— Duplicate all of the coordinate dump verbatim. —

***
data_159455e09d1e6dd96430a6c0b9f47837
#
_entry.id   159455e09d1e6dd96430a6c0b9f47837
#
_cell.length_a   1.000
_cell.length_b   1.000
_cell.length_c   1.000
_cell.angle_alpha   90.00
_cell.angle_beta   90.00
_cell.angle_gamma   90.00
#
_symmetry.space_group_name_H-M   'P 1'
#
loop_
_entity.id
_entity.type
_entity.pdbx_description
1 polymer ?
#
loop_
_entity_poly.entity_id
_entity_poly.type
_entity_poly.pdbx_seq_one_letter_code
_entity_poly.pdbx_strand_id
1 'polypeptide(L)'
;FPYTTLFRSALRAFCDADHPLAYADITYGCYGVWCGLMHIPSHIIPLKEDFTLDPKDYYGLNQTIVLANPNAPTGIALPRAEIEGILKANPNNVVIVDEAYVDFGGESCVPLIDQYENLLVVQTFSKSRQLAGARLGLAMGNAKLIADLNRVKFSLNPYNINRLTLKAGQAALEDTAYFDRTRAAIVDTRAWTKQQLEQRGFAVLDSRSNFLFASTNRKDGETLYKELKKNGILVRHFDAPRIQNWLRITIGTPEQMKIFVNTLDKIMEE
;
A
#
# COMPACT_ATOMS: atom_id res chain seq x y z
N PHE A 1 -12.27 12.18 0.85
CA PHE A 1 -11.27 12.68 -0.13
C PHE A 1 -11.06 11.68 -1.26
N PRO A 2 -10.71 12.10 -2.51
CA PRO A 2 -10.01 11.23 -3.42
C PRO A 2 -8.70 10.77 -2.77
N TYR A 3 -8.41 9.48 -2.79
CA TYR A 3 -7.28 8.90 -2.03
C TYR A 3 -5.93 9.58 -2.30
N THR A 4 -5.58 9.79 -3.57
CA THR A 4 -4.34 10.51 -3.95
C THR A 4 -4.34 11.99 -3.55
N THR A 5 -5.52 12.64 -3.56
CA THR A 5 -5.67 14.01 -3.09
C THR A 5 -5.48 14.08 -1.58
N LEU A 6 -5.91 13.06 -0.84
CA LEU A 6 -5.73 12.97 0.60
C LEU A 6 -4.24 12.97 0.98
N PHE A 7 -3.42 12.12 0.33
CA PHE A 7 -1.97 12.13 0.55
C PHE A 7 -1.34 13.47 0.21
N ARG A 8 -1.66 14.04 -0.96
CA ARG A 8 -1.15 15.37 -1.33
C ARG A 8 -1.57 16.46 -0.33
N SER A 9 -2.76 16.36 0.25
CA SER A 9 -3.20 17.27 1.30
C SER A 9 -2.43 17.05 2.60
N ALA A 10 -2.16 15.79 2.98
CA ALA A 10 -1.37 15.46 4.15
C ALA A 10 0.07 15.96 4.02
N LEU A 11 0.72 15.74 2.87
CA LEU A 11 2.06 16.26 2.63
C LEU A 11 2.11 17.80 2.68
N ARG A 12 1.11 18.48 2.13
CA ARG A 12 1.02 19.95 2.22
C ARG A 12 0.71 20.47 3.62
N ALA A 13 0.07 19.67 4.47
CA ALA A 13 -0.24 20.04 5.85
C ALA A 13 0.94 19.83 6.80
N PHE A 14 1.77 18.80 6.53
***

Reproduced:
data_159455e09d1e6dd96430a6c0b9f47837
#
_entry.id   159455e09d1e6dd96430a6c0b9f47837
#
_cell.length_a   1.000
_cell.length_b   1.000
_cell.length_c   1.000
_cell.angle_alpha   90.00
_cell.angle_beta   90.00
_cell.angle_gamma   90.00
#
_symmetry.space_group_name_H-M   'P 1'
#
loop_
_entity.id
_entity.type
_entity.pdbx_description
1 polymer ?
#
loop_
_entity_poly.entity_id
_entity_poly.type
_entity_poly.pdbx_seq_one_letter_code
_entity_poly.pdbx_strand_id
1 'polypeptide(L)'
;FPYTTLFRSALRAFCDADHPLAYADITYGCYGVWCGLMHIPSHIIPLKEDFTLDPKDYYGLNQTIVLANPNAPTGIALPRAEIEGILKANPNNVVIVDEAYVDFGGESCVPLIDQYENLLVVQTFSKSRQLAGARLGLAMGNAKLIADLNRVKFSLNPYNINRLTLKAGQAALEDTAYFDRTRAAIVDTRAWTKQQLEQRGFAVLDSRSNFLFASTNRKDGETLYKELKKNGILVRHFDAPRIQNWLRITIGTPEQMKIFVNTLDKIMEE
;
A
#
# COMPACT_ATOMS: atom_id res chain seq x y z
N PHE A 1 -12.27 12.18 0.85
CA PHE A 1 -11.27 12.68 -0.13
C PHE A 1 -11.06 11.68 -1.26
N PRO A 2 -10.71 12.10 -2.51
CA PRO A 2 -10.01 11.23 -3.42
C PRO A 2 -8.70 10.77 -2.77
N TYR A 3 -8.41 9.48 -2.79
CA TYR A 3 -7.28 8.90 -2.03
C TYR A 3 -5.93 9.58 -2.30
N THR A 4 -5.58 9.79 -3.57
CA THR A 4 -4.34 10.51 -3.95
C THR A 4 -4.34 11.99 -3.55
N THR A 5 -5.52 12.64 -3.56
CA THR A 5 -5.67 14.01 -3.09
C THR A 5 -5.48 14.08 -1.58
N LEU A 6 -5.91 13.06 -0.84
CA LEU A 6 -5.73 12.97 0.60
C LEU A 6 -4.24 12.97 0.98
N PHE A 7 -3.42 12.12 0.33
CA PHE A 7 -1.97 12.13 0.55
C PHE A 7 -1.34 13.47 0.21
N ARG A 8 -1.66 14.04 -0.96
CA ARG A 8 -1.15 15.37 -1.33
C ARG A 8 -1.57 16.46 -0.33
N SER A 9 -2.76 16.36 0.25
CA SER A 9 -3.20 17.27 1.30
C SER A 9 -2.43 17.05 2.60
N ALA A 10 -2.16 15.79 2.98
CA ALA A 10 -1.37 15.46 4.15
C ALA A 10 0.07 15.96 4.02
N LEU A 11 0.72 15.74 2.87
CA LEU A 11 2.06 16.26 2.63
C LEU A 11 2.11 17.80 2.68
N ARG A 12 1.11 18.48 2.13
CA ARG A 12 1.02 19.95 2.22
C ARG A 12 0.71 20.47 3.62
N ALA A 13 0.07 19.67 4.47
CA ALA A 13 -0.24 20.04 5.85
C ALA A 13 0.94 19.83 6.80
N PHE A 14 1.77 18.80 6.53